Colgan, Michael, Ph.D. “Milk Thistle: Unique Protection for the Liver,” Nutrition and Fitness 8 (3), 1989

Information on other Smoothie Essentials related websites:


Seeking that Energy Boost


Feeling groggy today” is probably what more people would say if asked. Not too many of us will bound into the office with a leap and shout of delight that they’re energized to the max.

Even athletic people tend to rely on energy boosts: they too will push themselves hard, and they will try various products that give them the jolt they need to remain competive.

Stimulants are what most of us rely on to get through a day,  through a meeting, through the commute. A well-balanced, healthy diet will provide the natural vitamins and amino acids to give us a lift, but most of us scoot past that in favor of a quick bite here and there, while others of us will choose a heavy meal. And then we rely on a cup of coffee or an energy drink to shoot us past the nap gap.

Energy supplements are derived from the core energizers the body naturally gets from our food. Energy drinks usually amp us up with options like caffeine, b vitamins, taurine ~ evidence shows that mental clarity and focus are improved this way.

Green tea provides a good dose of caffeine as well as the antioxidant epigallocatechin gallate (EGCG).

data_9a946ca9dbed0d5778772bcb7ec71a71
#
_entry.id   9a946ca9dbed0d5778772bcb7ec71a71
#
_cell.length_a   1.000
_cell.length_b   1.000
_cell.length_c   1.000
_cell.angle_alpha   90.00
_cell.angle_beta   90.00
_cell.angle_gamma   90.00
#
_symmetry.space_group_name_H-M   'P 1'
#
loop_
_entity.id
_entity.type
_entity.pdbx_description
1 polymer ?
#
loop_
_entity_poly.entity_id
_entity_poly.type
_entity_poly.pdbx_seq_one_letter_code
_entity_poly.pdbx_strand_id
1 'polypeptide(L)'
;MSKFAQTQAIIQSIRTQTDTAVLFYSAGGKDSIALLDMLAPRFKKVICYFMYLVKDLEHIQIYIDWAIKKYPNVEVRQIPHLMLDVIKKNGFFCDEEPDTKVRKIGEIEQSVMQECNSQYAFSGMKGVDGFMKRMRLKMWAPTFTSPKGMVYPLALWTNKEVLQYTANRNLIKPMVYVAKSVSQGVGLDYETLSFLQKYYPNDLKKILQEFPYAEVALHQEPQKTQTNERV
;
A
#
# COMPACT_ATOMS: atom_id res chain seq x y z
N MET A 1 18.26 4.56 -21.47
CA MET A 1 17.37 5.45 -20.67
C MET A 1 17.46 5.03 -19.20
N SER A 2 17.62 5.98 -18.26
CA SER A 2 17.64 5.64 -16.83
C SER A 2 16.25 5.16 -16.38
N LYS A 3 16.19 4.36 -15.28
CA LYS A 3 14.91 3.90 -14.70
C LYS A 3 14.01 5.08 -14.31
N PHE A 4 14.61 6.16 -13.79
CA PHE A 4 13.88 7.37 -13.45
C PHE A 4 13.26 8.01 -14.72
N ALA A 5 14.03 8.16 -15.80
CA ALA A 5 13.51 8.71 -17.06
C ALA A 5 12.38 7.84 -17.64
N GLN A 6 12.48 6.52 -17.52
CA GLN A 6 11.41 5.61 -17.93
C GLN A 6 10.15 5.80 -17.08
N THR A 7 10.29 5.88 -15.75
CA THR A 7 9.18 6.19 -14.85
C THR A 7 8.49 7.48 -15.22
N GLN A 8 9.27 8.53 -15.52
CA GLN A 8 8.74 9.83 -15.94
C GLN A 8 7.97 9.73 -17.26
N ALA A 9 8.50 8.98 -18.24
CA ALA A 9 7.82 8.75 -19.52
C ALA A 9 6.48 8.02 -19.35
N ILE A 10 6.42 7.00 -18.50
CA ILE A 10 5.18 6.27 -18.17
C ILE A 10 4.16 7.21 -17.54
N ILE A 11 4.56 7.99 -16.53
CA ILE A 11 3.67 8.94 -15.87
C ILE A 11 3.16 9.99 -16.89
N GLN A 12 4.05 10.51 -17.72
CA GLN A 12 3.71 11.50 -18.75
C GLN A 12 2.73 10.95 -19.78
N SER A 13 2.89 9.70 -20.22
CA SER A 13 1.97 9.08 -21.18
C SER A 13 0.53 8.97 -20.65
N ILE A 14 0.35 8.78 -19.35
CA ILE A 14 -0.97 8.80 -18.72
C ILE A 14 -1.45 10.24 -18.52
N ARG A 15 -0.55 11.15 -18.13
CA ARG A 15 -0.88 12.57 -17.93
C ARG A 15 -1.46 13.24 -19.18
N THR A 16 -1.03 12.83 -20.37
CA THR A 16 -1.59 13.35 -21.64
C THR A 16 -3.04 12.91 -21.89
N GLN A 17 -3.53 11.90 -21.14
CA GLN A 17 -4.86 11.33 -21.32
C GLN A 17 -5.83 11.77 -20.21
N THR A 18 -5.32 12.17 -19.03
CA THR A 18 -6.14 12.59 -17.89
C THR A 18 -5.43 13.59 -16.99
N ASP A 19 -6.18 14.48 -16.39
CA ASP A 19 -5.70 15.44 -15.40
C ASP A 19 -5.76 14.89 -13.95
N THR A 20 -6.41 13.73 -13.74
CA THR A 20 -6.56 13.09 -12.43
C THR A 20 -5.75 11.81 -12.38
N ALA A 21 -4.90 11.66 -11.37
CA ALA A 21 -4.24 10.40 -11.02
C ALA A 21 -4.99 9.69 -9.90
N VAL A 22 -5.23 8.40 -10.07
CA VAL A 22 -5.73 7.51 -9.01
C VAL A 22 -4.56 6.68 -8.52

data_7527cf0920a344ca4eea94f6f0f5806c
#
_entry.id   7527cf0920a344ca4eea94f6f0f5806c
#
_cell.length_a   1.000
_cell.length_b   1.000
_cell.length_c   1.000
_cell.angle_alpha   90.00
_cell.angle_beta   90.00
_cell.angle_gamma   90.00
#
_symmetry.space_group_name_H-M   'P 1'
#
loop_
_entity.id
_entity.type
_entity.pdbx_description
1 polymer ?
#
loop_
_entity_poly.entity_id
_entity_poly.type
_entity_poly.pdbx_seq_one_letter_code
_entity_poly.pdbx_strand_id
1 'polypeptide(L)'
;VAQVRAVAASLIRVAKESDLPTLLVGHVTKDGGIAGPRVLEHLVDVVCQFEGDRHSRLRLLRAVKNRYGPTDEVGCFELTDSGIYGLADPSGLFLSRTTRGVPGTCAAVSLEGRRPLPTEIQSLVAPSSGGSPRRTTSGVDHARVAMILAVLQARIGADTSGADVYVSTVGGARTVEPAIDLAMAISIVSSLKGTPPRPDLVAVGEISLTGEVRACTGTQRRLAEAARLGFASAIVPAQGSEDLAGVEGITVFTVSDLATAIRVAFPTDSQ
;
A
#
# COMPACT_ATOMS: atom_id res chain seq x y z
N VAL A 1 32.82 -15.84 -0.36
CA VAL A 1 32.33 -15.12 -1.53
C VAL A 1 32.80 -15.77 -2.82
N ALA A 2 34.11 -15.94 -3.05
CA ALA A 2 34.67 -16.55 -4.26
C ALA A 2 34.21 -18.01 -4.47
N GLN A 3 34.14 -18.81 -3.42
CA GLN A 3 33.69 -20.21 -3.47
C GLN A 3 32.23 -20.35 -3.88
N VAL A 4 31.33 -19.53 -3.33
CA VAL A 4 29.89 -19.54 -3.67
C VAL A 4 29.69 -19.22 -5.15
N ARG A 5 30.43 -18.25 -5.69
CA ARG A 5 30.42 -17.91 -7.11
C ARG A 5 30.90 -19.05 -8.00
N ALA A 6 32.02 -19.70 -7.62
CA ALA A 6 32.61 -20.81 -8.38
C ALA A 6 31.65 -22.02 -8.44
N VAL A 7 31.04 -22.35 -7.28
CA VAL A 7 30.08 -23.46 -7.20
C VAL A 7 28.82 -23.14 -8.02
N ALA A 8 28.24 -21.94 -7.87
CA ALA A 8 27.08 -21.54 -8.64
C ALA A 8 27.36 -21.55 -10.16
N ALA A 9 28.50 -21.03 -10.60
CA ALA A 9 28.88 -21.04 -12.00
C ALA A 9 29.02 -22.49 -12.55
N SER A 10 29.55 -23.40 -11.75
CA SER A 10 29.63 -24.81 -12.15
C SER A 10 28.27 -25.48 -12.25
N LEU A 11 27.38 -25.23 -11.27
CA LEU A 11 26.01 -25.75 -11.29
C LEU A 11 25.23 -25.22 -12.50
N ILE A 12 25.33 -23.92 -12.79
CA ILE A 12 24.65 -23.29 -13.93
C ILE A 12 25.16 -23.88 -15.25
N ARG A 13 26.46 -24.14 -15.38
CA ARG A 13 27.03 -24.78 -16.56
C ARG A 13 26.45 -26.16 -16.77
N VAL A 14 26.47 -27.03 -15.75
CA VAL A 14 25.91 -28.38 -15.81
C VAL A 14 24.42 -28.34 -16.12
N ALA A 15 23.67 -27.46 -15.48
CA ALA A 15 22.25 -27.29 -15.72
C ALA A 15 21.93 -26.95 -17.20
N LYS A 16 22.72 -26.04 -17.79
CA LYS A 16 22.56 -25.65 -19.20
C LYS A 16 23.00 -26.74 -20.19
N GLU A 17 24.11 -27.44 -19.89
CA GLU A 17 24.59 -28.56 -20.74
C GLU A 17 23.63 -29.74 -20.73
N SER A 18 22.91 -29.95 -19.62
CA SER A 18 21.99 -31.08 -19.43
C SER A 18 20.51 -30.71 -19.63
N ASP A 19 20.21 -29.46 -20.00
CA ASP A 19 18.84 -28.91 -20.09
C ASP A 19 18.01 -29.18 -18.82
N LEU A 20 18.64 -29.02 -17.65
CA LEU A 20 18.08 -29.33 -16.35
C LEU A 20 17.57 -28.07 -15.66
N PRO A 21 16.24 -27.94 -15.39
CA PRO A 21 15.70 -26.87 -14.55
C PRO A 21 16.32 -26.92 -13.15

Siberian ginseng (Eleutherococcus senticosus) is not a caffeine derivative but many people enjoy its mildly stimulating effects.

There are many energy drinks on the market. Some rely on vitamins and caffeine, while others will pump you up with sugars.

Be sure to consult a doctor about your specific lifestyle and health conditions ~ discuss any exercise regimines you might plan to undertake. Make the time to get enough sleep. Eat as healthy a diet as you can, with inclusions of vegetables, fruits, whole grains.

And when it comes to energy supplements, don’t select the one with the fanciest label or t.v. commercial. Look for those that compliment and supplement a good diet, like Smoothie Essentials Energy Blend.

Up, Down or Straight Ahead?


In a review of 2009 and the beverage industry trends, Guy Montague-Jones reports that its the relaxation drinks that are spreading across shelves in several major economies. With 150 relaxation drink launches in 2009, compared with 93 in 2008, he states that drinks to enhance relaxation are not only needed in the USA but “other countries as well, “including the UK, Japan, and France.” On the other hand, Energy drinks being launched in the US “fell from 383 in 2008 to 137 last year.”

Not into the rollercoaster? Don’t care for Energies or Relaxers? Mellow out, stay on the steady pace with a diet that includes green tea. This clip recently posted by  Dr. Elizabeth Somer on ABC News advises: “Eat your way to happiness! Include the right foods like salmon, blueberries, green tea and dark chocolate into your diet and avoid eating fatty foods midday to stay on track. You will be happier and mentally sharp for years to come.”

Add it to your smoothie!